It is a truth universally acknowledged—at least by biologists—that every person owes his or her existence to parents who successfully reproduced, each of whom, in turn, had two parents who did the same ... and so on, going back hundreds of millions of years to the first ancestral blob (or two) of protoplasmic goo that trundled onto terra firma from the early earth's organic soup. From then on, no one's ancestors missed a beat.
As a strictly logical proposition, that observation is probably equivalent to the astounding fact that no matter how tall or short a person may be, her legs are always just long enough to reach the ground. Nonetheless, the universally shared, unbroken chain of successful breeding conveys a crucial biological truth: Reproduction matters.
Modern evolutionists, however, can be criticized for giving short shrift to the realities of reproduction. The most important conceptual advance in evolutionary science over the past few decades has been the recognition that natural selection acts at the level of genes rather than of species, groups, or even individuals. That perspective sees individual reproduction as only a special case of the fundamental evolutionary process, in which genes are favored insofar as they succeed in projecting copies of themselves into the future, housed in bodies that need not necessarily be their own offspring.
Hence the evolutionary bottom line—what is maximized by natural selection—is "inclusive fitness," which includes not only traditional Darwinian fitness (personal reproductive success) but also an indirect component of the enhanced reproductive success of relatives, with the importance of each devalued in proportion to the distance at which he or she is related.
Much of the intellectual excitement and empirical richness of evolutionary science in recent years have derived from studies revealing the power of that perspective. Nevertheless, there is still much to be said for plain old "direct fitness," bearing in mind that natural selection promotes personal reproduction because it is the most direct way by which genes project copies of themselves into future generations. Reproduction isn't opposed to inclusive fitness; it is simply the most straightforward technique to achieve it.
Yet evolutionary biologists have until recently given insufficient attention to straightforward breeding success—and failure. Moreover, even when it comes to looking at individual reproduction, the focus of behavioral ecologists has tended to be asymmetrical, examining particularly the actions of males—even though the role of females in direct reproduction is nearly always more crucial. After all, in theory, at least, any male is capable of inseminating numerous females, whereas it is the success or failure of breeding females, based on their limited supply of eggs, that determines reproductive success. (That, incidentally, is why wildlife managers are typically inclined to institute a hunting season for bucks rather than does.)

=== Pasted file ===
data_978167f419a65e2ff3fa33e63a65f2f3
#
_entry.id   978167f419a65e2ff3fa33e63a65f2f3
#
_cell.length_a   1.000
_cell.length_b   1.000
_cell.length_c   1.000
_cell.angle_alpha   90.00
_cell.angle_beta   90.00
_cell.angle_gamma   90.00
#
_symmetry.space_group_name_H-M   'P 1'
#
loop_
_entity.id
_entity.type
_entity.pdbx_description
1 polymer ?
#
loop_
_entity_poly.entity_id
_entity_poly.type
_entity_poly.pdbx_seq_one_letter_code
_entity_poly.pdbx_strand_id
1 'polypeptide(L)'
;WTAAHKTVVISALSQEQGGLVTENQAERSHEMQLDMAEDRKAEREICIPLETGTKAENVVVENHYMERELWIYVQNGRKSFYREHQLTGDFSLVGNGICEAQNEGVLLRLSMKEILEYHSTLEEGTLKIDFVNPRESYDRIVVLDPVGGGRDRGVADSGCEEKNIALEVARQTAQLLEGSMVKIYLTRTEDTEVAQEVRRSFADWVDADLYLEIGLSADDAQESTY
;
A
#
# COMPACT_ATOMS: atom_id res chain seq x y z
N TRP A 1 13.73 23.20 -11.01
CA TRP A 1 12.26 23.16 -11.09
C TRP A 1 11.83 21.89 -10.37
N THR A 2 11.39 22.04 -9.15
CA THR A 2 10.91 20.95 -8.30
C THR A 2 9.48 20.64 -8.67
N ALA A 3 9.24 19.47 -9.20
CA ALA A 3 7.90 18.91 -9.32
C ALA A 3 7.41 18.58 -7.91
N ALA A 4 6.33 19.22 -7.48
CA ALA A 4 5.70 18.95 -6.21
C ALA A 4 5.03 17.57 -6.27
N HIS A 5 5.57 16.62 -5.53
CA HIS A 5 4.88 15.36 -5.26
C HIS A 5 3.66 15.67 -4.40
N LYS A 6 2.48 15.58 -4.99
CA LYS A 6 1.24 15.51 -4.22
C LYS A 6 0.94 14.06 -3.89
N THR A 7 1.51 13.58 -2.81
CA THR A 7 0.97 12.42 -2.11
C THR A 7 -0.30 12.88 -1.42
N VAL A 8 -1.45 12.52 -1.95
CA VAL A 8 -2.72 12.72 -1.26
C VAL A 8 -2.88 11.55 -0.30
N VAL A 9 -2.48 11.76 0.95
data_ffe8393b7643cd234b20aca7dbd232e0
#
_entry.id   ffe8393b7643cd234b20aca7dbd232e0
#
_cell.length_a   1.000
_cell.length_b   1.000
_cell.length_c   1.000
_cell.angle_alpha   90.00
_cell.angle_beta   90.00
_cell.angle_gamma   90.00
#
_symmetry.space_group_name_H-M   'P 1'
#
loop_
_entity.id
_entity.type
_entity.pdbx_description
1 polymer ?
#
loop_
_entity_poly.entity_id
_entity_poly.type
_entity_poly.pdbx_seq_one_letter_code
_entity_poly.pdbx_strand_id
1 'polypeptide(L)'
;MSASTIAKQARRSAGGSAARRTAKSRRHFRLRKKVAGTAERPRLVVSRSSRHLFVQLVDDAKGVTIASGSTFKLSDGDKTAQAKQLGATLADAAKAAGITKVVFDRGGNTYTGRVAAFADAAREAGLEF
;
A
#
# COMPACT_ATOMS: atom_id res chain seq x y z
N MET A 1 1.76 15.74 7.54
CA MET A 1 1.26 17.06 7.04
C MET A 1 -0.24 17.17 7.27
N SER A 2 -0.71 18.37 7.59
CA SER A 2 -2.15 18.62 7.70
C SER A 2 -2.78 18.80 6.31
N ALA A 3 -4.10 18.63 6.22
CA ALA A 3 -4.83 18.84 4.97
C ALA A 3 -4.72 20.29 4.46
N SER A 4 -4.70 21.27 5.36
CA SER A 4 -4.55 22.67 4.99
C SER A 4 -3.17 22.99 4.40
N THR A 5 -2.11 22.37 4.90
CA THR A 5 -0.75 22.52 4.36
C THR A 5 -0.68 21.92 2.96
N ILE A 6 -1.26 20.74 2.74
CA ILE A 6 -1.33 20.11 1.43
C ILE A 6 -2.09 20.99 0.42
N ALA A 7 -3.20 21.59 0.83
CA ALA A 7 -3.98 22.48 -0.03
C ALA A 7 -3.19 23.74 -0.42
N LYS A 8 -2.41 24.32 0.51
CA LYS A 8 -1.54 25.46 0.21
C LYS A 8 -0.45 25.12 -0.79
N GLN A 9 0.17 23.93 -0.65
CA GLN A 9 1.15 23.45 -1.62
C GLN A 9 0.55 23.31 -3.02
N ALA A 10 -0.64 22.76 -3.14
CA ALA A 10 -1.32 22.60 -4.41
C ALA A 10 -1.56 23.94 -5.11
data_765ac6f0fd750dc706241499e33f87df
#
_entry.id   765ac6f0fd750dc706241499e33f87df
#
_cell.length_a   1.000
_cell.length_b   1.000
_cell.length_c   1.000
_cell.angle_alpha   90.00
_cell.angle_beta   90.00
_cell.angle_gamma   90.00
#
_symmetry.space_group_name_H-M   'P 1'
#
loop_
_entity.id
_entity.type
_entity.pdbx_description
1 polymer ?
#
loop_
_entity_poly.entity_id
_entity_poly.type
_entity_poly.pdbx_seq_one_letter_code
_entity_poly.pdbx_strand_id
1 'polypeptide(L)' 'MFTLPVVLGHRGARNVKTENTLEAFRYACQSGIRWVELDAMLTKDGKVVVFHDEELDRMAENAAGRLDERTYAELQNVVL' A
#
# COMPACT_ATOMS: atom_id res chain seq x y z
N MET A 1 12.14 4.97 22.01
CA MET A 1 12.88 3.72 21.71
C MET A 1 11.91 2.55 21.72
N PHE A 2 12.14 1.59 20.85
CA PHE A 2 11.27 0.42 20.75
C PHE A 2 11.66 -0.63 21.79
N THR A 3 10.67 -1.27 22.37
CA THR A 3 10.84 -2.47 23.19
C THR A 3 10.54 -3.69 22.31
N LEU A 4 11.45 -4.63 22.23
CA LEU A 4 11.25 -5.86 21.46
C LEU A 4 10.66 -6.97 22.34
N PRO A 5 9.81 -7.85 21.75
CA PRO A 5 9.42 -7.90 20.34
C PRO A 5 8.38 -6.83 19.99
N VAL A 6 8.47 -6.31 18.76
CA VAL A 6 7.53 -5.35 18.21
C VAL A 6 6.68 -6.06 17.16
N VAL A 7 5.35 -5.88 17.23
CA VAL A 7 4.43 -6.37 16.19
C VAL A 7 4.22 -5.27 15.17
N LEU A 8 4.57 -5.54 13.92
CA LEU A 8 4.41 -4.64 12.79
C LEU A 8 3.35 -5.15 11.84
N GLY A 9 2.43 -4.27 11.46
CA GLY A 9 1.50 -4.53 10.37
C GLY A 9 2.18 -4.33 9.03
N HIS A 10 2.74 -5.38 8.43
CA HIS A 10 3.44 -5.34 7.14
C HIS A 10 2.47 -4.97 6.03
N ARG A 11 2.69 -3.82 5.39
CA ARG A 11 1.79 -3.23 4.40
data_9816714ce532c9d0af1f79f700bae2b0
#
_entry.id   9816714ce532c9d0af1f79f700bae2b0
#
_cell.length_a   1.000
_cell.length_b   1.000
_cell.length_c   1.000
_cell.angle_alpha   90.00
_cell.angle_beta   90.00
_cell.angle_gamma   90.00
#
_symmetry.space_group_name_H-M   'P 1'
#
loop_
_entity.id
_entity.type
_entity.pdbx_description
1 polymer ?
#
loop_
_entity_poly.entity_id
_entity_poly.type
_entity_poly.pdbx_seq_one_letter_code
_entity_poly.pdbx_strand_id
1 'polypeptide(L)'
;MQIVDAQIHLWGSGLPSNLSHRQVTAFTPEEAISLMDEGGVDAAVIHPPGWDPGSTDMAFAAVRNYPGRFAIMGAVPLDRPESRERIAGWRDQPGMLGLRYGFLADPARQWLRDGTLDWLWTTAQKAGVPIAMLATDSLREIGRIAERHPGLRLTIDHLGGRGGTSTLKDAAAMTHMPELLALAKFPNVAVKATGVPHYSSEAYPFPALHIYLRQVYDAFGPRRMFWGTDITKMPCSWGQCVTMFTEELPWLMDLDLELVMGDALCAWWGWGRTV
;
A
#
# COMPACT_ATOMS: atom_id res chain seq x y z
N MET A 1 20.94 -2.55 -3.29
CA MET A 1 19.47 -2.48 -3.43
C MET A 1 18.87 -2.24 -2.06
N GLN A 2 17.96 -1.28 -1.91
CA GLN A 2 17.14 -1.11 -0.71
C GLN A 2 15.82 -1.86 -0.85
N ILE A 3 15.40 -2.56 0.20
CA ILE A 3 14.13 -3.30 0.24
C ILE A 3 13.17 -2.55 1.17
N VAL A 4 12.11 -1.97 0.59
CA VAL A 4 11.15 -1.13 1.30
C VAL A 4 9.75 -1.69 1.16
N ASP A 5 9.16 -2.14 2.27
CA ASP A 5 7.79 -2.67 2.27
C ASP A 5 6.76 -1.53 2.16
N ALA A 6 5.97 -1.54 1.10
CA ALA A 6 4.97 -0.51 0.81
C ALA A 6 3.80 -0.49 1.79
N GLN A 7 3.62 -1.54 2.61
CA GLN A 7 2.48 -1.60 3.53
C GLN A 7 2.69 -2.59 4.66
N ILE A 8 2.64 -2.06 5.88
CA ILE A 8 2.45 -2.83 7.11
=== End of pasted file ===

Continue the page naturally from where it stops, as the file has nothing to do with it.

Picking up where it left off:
Not to sound too stuffy, but the degree of breeding success (and failure) was good enough for Darwin and for the critters he studied, not to mention all the others. It is to be welcomed, therefore, that several books on evolutionary science this year are turning attention back to personal reproduction in Homo sapiens. That is, they're getting back to biological basics.
Grazyna Jasienska's The Fragile Wisdom, subtitled An Evolutionary View on Women's Biology and Health (Harvard University Press), may well be the best of the lot. Jansienska—a professor at the Institute of Public Health at Jagiellonian University Medical College, in Krakow, Poland—could be described as an evolutionary/obstetric/endocrinologic anthropologist, uniquely qualified to explore women's reproductive health from a perspective that is not only cross-cultural but also infused with evolutionary wisdom.
Her book is a revelation. Jansienska explains, for example (for the first time, in my reading experience), why it has been so difficult to prevent certain aspects of disease in women: because women are, unfortunately, victims of competing evolutionary pressures between their lifetime reproductive success—the focus of natural selection—and their lifelong health, which is of great concern to women and those who care about them, but not especially "privileged" by the evolutionary process.
In short, women's physiology has evolved to maximize their successful reproduction, not their health or happiness, and—especially once they are postreproductive—not their risk of disease and consequent suffering. A genetically facilitated tendency toward high levels of estrogen, for instance, has been selected for because it enhances fertility, despite the fact that such levels also increase the risk of developing breast cancer in later life. Consider, as well, that while many pregnant women in the West restrict calories and engage in vigorous exercise to promote their well-being, doing so also appears to trick their bodies into "thinking" that nutrients will be limited, which results in newborns with low birth weight. As Jansienska emphasizes persuasively, there are many such long-term trade-offs. Her book is intellectually invigorating—and simultaneously a bit dispiriting.